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The Ride: Richmond World's Course
#1
Richmond, Virginia USA hosted the World Cycling Championships in 2015. It was the capstone of a long history for the city of hosting world-class cycling events.

It started back in 1983 with a memorable role in that year’s Tour of America. This was a one-off event that ran from Virginia Beach to Washington, D.C. over four stages of racing through the mostly-flat coastal regions of the Commonwealth of Virginia. It was organized by the Societe du Tour de France under the direction of the late Felix Levitan. Despite some brilliant racing courtesy of top European teams and stars like Phil Anderson, the event was not a financial success, and the elderly Levitan was toppled from his role at the Societe in 1987 after the enormous losses that the race incurred came to light.

Among the highlights were the first stage that went across the Hampton Roads Bridge-Tunnel on its way from Virginia Beach to the finish at the Euro-themed Busch Gardens theme park in Williamsburg, and the final stage that finished just outside of the White House in Washington D.C.

Stages 2a and 2b took place in Richmond. Stage 2a was a road race from Williamsburg to Richmond that included the cobbled climbs in the city’s Church Hill neighborhood that would feature so prominently in the 2015 Worlds. It was won by Dutchman Leo Van Vliet of the powerhouse Ti-Raleigh team, who no doubt felt at home bouncing up the stones.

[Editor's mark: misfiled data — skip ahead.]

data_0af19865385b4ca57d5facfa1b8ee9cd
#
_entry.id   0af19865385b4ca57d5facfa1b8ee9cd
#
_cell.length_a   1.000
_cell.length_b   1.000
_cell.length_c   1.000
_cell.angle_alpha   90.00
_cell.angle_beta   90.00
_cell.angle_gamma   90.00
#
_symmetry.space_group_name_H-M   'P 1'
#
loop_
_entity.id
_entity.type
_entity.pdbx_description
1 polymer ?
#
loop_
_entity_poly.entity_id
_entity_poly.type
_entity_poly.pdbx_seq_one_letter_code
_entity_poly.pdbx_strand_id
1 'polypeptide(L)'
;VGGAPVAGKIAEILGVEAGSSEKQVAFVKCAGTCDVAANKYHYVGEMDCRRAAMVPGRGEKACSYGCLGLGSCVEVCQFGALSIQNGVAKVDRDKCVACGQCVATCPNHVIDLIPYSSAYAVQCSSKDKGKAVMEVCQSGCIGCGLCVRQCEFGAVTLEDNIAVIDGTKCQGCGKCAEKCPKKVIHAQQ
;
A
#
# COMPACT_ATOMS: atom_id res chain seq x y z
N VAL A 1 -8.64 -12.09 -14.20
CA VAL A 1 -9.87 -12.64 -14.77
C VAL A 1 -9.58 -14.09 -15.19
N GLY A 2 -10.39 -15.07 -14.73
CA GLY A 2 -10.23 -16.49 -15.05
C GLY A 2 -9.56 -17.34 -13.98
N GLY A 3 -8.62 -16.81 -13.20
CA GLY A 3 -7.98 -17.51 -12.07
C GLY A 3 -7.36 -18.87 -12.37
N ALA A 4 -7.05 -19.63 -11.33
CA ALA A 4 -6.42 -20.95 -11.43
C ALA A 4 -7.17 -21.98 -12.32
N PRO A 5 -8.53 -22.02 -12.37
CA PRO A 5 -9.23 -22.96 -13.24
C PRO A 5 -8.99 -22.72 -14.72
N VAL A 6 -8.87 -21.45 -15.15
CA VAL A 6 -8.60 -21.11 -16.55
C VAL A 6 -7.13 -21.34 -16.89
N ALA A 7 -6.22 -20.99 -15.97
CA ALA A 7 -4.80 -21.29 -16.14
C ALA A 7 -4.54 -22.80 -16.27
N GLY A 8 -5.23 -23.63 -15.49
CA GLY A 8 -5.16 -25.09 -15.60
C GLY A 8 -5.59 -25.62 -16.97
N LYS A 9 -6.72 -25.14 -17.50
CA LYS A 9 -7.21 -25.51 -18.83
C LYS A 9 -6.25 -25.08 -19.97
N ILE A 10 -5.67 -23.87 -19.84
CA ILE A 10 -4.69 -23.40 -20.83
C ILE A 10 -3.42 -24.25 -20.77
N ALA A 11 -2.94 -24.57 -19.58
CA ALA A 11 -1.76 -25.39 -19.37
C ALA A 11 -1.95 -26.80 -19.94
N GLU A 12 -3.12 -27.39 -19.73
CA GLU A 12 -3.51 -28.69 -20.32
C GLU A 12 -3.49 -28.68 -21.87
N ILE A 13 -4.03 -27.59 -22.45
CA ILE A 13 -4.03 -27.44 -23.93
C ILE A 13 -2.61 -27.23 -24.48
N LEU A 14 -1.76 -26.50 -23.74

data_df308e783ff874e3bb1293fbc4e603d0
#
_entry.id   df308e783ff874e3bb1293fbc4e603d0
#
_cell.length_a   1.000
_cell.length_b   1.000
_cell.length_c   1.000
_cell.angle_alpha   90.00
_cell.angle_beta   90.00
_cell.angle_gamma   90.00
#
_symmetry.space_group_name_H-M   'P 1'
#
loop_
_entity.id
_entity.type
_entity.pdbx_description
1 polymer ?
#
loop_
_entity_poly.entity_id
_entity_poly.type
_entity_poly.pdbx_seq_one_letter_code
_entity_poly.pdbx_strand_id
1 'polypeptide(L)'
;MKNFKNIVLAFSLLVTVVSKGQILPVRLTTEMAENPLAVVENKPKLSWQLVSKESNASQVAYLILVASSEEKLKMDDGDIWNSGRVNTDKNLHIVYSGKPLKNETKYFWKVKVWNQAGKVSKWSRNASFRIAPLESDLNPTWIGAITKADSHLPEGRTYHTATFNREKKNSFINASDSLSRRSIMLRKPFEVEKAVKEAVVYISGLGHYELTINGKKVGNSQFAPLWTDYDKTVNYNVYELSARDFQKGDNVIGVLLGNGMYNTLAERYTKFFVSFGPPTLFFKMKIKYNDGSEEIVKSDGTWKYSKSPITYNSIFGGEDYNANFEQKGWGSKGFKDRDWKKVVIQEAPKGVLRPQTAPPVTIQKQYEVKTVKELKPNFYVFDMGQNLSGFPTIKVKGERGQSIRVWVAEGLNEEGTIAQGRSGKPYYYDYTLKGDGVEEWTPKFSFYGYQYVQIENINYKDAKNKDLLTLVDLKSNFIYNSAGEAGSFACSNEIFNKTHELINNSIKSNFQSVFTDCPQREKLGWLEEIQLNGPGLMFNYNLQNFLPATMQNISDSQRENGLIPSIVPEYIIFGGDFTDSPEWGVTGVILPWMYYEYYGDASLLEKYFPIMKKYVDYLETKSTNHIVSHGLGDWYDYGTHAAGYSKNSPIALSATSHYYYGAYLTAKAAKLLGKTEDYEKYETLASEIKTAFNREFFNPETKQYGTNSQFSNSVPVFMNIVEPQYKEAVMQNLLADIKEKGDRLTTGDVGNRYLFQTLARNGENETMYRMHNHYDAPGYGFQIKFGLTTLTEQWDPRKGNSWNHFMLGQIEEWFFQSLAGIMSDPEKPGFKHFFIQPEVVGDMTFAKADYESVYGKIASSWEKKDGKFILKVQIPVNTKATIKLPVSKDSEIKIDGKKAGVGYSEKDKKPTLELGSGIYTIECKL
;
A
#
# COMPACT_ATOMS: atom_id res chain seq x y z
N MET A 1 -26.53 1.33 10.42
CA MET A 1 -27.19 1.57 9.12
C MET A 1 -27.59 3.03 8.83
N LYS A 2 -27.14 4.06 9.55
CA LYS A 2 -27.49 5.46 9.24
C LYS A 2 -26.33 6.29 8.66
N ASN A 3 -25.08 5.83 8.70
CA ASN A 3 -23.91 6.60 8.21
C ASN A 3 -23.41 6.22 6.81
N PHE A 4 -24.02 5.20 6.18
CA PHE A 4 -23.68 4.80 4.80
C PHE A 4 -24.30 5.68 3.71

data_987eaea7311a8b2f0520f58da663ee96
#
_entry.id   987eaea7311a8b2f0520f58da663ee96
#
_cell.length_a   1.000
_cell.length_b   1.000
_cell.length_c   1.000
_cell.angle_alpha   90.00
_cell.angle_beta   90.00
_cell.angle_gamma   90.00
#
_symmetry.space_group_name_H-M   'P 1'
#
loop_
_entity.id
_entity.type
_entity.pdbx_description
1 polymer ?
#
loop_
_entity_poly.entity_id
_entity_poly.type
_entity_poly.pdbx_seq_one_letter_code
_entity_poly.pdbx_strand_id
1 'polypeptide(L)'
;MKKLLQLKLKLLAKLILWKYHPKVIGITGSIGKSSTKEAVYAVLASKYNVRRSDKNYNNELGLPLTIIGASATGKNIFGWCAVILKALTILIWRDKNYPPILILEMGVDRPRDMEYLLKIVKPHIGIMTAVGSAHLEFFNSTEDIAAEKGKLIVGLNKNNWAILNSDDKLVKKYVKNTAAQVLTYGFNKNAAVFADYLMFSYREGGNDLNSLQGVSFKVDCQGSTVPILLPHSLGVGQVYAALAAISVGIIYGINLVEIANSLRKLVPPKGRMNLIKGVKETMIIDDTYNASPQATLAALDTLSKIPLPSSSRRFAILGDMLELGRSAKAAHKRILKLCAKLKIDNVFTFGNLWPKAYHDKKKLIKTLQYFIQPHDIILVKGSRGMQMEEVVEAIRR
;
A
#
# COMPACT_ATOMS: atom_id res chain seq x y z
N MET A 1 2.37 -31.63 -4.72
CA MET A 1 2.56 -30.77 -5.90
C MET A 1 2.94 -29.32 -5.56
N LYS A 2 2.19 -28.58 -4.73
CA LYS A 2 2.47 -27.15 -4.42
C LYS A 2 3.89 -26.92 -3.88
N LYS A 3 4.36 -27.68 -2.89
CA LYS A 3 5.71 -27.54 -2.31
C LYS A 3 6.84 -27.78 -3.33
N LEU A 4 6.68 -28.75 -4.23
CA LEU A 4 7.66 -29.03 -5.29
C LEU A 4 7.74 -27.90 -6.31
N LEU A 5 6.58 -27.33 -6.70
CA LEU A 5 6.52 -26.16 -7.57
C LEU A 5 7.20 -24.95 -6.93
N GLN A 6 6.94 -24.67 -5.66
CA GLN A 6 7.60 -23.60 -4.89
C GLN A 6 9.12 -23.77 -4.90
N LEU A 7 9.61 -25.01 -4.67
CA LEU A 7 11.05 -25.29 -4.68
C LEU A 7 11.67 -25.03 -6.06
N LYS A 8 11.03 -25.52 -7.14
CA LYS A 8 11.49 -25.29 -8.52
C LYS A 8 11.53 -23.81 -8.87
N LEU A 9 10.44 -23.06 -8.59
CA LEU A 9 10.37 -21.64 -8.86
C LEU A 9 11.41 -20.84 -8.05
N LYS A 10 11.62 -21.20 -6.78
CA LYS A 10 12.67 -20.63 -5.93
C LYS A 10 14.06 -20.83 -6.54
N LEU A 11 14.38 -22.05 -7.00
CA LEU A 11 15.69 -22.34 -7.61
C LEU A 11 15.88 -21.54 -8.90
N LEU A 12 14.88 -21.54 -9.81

Stage 2b was a time trial through Richmond Battlefield National Park east of the city, won by the late, great Dutch time trial specialist Bert Oosterbosch, who went on to win the overall GC.

   
Tour de Trump 1989 | Eric Vanderaerden | Credit: Richmond Times

The cobblestones of Richmond’s downtown Shockoe Slip region, themselves Belgian imports brought over from Antwerp as ballast on sea-going vessels running light to the port of Richmond, hosted a pair of victories by ace Belgian sprinter Eric Vanderaerden in 1989. Richmond was the scene of two stages in the inaugural Tour de Trump, sponsored by the real estate mogul more well-known previously for his sponsorship of professional boxing.

For the next seven years, Richmond would host stages in every edition of the stage race that came to be known as the Tour Du Pont. Among the victors in Richmond were Canadian star Steve Bauer and a young Lance Armstrong.

So the seeds were well-sown for an epic parcours through the old Southern industrial center once Richmond won the bid to host the UCI World Championships in 2015. The 16.3km (10.1 mile) course included a trifecta of short, steep climbs in the final few miles of the circuit before the uphill drag to the finish outside of the Richmond Convention Center on Broad Street.

The first climb has a name more suited to a southern debutante than a leg-breaking ascent. Libby Hill lasts 200 meters over cobbles, but is preceded by an uphill slog to the start of the hostilities, making the climb closer to a kilometer in total distance. Riders are too busy catching their breath to notice, but the summit of Libby Hill offers a historic viewpoint of the city, with the James River and the skyscrapers of the city’s financial district in the background, and a lingering reminder of the city’s industrial past - the old, dormant Lucky Strike cigarette factory - dominating the foreground.